XK120 lower ball joints

Just a quick question. I’m about to embark on fitting new lower ball pins and cups. I have the brass cups with the steel locating ring (spigot). My car has the grease nipples.

Once wheels are off and the car’s weight is supported under the lower suspension arms, what is the procedure for fitting new ball pins and cups in situ? Is it necessary to disturb the upper ball joints, or does taking them off make access much easier? Can the job be done without removing brake hoses, which would require brake bleeding later?


Well, it can be done with just removing the bolts out of the lower ball cap and top ball joint, so you can tilt the stub axle carrier outwards, and wire it up to something so it doesn’t fall, so you can get the bottom ball joint nut off, so you can whack out the lower ball pin with a pickle fork. Then you fit the new lower ball pin, new gaitor and ring, and new cup, and then by trial and error determine the amount of shims you need on the lower ball cap.

But this job is a whole lot easier with the stub axle carrier upside down in your bench vise. This is how I’ve always done it.

I was going to say I can’t imagine doing it on the car, but I’ve just imagined it above. :grinning_face_with_smiling_eyes:

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Chris L.
TOTALLY “Second” on doing the job on the bench, INSTEAD of “on the car”…
And, “shimming” the lower ball-joints is a fairly easy task. I used a “depth-type”
dial indicator… and it did NOT take long to hit 0.010"!! (the key is to buy several
thicknesses of various shims… Worked for me!)
Do note, a new lower ball joint kit will probably NOT have the Brass Cups and
steel rings… “modern” kits have the ferrobestos cups and new ball joints…
The “lower cap” can retain the Grease Fitting… I kept mine… just DON’T over
fill the new ball joint set-up with grease!!
Charles Ch # 677556

Thanks guys. I’ve done it in the past, but a long time ago. Actually, an Iso Grifo is very very similar, as it uses Jag Mk 1 bottom ball joints and uprights.
I have my sets of brass cups and steel rings all ready, together with shims, gaiters and retainers, etc. I notice the new balls and cups have grooves cut into them to aid with lubrication.

Hi Chris…I will be doing this job soon on my 150…what and whos parts are you useing…you mention brass cups…were these part of a “kit”…thanks…Steve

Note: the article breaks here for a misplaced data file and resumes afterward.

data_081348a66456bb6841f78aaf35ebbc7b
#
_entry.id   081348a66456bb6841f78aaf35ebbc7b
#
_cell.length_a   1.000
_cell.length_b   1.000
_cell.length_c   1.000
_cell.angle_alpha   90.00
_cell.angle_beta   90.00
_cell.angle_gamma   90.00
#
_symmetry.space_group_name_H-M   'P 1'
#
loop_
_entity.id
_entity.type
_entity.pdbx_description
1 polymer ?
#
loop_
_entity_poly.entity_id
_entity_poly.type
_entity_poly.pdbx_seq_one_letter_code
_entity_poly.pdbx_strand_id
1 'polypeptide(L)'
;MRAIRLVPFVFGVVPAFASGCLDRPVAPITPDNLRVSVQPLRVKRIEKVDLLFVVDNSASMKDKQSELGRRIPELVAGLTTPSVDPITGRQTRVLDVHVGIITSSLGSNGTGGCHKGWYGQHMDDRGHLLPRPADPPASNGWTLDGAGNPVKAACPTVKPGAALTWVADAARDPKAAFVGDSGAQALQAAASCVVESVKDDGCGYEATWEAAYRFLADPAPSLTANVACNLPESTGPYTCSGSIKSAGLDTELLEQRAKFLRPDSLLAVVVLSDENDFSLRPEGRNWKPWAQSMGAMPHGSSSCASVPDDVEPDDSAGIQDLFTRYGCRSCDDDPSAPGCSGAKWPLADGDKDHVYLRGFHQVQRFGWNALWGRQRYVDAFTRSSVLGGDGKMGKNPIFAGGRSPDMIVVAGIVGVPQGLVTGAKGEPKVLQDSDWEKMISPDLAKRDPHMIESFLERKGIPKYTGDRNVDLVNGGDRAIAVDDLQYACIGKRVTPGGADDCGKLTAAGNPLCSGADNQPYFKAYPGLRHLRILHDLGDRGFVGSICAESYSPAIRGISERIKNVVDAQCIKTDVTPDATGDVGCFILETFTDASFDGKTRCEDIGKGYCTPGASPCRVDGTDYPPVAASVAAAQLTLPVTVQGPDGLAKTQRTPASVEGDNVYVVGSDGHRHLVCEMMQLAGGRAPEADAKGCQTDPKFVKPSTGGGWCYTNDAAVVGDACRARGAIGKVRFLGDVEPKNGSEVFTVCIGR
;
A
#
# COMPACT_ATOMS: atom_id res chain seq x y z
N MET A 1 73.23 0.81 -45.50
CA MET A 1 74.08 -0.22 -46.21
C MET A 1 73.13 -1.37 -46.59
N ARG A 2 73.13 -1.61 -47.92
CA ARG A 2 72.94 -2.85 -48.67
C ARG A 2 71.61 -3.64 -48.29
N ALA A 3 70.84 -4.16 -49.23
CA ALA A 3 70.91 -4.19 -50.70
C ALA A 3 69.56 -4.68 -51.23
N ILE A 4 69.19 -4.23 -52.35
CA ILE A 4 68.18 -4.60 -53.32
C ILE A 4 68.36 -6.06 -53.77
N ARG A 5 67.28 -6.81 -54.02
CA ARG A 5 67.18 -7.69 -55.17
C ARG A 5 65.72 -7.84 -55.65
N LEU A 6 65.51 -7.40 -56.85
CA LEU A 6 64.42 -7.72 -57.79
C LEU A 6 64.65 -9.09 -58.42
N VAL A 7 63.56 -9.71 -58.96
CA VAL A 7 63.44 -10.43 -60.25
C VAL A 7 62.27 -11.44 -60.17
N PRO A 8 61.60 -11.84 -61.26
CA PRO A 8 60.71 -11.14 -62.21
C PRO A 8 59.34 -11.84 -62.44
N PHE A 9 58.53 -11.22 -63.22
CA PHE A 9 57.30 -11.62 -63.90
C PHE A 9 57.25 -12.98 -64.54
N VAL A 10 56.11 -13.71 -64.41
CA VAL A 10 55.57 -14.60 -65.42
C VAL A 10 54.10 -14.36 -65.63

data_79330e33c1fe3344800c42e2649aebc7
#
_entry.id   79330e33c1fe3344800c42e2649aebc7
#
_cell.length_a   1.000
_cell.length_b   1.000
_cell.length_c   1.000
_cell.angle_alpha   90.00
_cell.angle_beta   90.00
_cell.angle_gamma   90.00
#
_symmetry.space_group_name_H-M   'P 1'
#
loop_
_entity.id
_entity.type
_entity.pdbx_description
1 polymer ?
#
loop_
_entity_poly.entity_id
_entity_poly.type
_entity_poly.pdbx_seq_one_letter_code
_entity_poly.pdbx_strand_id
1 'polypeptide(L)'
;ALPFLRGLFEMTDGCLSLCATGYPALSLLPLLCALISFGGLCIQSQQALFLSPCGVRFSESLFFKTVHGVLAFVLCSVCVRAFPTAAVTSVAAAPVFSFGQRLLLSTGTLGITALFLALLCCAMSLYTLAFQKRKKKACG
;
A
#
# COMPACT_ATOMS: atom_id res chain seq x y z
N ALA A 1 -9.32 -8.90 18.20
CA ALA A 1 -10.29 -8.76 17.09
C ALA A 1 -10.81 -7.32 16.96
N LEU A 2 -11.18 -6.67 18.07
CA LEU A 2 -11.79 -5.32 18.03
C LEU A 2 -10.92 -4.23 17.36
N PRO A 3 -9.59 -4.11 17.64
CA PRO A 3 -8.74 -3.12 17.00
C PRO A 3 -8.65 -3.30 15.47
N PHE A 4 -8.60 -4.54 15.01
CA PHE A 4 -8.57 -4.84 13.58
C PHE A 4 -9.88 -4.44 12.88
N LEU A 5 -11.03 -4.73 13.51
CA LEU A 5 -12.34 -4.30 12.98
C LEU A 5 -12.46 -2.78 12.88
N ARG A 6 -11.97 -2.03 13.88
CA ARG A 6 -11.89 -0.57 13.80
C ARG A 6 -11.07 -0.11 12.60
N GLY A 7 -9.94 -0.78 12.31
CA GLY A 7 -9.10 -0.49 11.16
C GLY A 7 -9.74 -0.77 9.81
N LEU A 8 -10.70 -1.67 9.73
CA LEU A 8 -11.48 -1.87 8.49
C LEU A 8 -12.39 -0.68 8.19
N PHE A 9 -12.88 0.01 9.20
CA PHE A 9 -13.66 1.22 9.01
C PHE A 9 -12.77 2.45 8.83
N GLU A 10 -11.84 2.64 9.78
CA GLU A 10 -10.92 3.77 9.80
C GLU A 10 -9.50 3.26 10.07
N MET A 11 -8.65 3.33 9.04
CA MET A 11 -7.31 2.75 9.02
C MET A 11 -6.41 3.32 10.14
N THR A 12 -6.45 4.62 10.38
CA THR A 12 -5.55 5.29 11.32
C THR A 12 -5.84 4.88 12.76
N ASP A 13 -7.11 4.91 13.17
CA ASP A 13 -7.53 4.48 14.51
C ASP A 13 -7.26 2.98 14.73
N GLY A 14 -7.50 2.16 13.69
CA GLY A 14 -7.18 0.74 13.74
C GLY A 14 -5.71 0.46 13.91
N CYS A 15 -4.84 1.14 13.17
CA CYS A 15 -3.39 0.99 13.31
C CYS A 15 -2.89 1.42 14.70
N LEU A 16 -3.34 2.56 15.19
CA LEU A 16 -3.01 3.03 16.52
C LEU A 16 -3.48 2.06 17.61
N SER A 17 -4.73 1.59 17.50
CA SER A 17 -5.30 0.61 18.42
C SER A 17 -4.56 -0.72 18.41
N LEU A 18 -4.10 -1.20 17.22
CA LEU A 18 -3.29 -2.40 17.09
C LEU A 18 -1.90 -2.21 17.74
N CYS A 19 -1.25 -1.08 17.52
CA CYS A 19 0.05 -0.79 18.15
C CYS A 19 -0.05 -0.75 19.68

Steve, I got mine from Coventry Auto Components. You can buy the cups/rings separately, or a kit that also includes shims, gaiter, gaiter retainer, etc. £78 per side. The only other bits you might want are the locking tabs for the cup retainer bolts - £6 for all 4.

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New bronze ball joints installed today - all seems good!

Hi Chris…Bronze or brass?..cheers…Steve

Well, I’m not sure! They look like brass, but the originals were “Morganite”, which I think was some kind of bronze? Was it an oilite bronze? Maybe others can enlighten me… An engineer told me that brass is not a good bearing material, but I’m not sure I would describe a ball-joint as a bearing…?

Hi Chris…i looked on the coventry auto site when i asked you what ball joints you have…they sell Brass seats seperatly. …but they mention “morganite” and then say the “alternative” nylon cup is included in their ball joint kit…im probably over thinking it…the nylon will probably be ok…maybee not last as long but far cheaper…Steve

I think both brass and nylon would be fine, as long as there’s plenty of grease in there, and any water is kept out, Steve.

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Morganite is an oilite bronze.

That’s fascinating to know, Rob. I wondered if Morganite was some type of Oilite bronze… I read a bit about oilite and there were several different compounds, varying in strength/hardness. The Jag cups were probably one of the stronger ones, as they bear quite a bit of weight, I guess. Shame nobody still makes them in oilite bronze.

The Ferobestos that Jaguar briefly replaced them with was some kind of a resin mixed with asbestos strands, and apparently needed no routine greasing, instead relying on whatever (if any) lubricant was initially provided in the joint. I have fitted them in the past, and just used grease as normal… I have seen them worn right through the cup, even wearing away the cup housing itself.

I suppose the modern nylon equivalents were introduced to get around the asbestos issue, but I have no idea how effective or long-lasting they are.

Yes, the Ferrobestos cups and eliminating the grease fittings is one of those “seemed like a good idea at the time” moments in bad engineering. Thus worn lower ball joints became a chronic problem with XK120 and Mark VII until they went back to Morganite bronze with XK140.